My daughter Katy has an entrepreneurial spirit that is similar to when I started selling “bark jewelry” to neighborhood kids at age 10. Unlike me, Katy is committed to making something useful.
During the last few months, Katy and I have been making soft wax, packaging it in 4 oz. tins and selling it in the Lost Art Press storefront. We sold out of her first batch and have been busily making more this month so we can offer it online.
What is soft wax? It’s a traditional beeswax that is mixed with a significant quantity of solvents to create a wax that is soft and dissolves easily into raw wood. It is best used on the insides of drawers or casework. It imparts a softness and a smell that is pleasing. It also helps lubricate drawers and even wooden vise screws in the workshop.
How do you use it? Easy. Wipe the wax on with a clean cloth. The wax will absorb quickly into raw wood. After five minutes, buff the area with a clean cloth. You are done.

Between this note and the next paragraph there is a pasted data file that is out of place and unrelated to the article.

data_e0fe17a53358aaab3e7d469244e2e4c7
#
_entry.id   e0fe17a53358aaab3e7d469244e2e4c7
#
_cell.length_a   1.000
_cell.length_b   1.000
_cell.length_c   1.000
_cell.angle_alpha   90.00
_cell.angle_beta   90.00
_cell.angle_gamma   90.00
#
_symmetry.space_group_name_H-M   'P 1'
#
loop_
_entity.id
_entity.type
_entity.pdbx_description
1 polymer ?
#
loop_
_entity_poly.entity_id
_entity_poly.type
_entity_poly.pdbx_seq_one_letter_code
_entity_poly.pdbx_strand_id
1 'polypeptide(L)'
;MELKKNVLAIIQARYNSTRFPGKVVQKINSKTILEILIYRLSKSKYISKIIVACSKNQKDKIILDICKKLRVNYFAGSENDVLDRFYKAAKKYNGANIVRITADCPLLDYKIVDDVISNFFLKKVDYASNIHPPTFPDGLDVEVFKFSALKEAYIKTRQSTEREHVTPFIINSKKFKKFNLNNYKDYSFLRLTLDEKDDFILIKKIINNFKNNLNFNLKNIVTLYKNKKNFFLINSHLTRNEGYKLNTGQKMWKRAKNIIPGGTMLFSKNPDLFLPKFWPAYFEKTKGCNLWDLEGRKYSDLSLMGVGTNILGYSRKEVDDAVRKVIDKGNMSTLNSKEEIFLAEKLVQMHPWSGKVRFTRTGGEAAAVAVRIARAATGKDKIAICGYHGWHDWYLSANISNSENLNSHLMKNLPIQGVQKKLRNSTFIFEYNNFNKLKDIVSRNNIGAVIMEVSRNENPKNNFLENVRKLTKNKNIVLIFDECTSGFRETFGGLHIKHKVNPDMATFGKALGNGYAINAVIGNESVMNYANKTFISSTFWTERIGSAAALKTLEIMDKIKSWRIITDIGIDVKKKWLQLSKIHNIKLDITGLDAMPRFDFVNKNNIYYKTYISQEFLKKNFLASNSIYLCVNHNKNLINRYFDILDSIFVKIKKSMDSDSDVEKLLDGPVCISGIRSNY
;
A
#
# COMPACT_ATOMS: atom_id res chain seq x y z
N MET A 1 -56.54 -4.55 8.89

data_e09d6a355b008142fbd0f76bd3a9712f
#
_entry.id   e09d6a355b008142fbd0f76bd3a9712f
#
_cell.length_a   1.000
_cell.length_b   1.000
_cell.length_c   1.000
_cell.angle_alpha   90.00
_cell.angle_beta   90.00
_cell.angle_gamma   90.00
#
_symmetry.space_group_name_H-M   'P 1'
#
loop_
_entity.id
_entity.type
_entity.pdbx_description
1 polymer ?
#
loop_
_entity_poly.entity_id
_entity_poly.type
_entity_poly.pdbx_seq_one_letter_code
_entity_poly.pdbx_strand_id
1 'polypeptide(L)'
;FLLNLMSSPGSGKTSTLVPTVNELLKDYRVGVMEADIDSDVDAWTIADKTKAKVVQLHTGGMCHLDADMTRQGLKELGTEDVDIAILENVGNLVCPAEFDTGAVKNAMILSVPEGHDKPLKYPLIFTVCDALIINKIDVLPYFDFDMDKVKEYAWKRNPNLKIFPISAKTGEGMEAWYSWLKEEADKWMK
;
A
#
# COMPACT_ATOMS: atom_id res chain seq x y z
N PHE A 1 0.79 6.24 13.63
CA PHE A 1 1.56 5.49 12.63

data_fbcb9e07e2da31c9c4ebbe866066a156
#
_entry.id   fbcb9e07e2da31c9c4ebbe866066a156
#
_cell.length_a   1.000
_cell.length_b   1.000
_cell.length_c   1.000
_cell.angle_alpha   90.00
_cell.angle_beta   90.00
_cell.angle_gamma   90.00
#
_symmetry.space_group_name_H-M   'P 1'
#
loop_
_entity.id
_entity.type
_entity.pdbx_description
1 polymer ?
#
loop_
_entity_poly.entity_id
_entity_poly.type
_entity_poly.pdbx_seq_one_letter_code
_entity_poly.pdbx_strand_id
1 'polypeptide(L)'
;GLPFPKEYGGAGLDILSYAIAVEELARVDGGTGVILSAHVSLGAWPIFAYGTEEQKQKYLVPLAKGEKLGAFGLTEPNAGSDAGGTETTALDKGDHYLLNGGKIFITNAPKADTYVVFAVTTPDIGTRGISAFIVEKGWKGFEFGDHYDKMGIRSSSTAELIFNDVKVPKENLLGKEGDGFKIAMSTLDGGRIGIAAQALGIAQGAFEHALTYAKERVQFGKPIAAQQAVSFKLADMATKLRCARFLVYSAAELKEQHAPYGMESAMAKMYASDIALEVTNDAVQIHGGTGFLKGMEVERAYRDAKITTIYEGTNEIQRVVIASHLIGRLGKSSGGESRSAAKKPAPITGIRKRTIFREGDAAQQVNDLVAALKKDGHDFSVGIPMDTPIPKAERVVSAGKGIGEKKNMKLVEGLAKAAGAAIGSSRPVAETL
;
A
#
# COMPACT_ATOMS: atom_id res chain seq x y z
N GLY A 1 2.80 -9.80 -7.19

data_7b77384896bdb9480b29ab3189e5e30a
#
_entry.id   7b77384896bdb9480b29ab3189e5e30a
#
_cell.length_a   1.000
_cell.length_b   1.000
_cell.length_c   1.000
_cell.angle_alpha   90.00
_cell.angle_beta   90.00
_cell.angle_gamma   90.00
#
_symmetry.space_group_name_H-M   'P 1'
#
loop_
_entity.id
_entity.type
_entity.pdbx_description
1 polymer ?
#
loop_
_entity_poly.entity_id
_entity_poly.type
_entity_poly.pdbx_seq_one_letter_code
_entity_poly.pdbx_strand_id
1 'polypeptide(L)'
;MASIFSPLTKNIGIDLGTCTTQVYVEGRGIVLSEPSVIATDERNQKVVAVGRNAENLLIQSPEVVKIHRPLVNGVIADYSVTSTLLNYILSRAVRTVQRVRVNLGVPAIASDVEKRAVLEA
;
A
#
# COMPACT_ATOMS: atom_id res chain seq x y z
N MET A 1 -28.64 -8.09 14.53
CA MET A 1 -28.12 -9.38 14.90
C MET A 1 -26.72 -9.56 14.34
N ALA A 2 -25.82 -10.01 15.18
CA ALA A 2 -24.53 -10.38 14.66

The beeswax provides a thin layer of protection against stains and spills. The solvents (particularly the Georgia turpentine we use) imparts a complex and earthy smell to the work.
All the soft wax is made here in my shop in Fort Mitchell with Katy in control. We melt the cosmetic-grade beeswax in a double boiler so it never reaches more than 140° (F). Then she adds the solvents and dispenses the wax into the metal containers using a turkey baster.
After the wax cools, Katy cleans the containers, adds the lid and affixes the label, which she designed herself.
Each tin is $12 plus domestic shipping.
While we hope you will try the soft wax, the bigger hope is that you will see its value and make it for yourself. That’s why we provide the recipe we use here. It easy to make.
Thanks in advance for your business and your patience as Katy launches her first business.
— Christopher Schwarz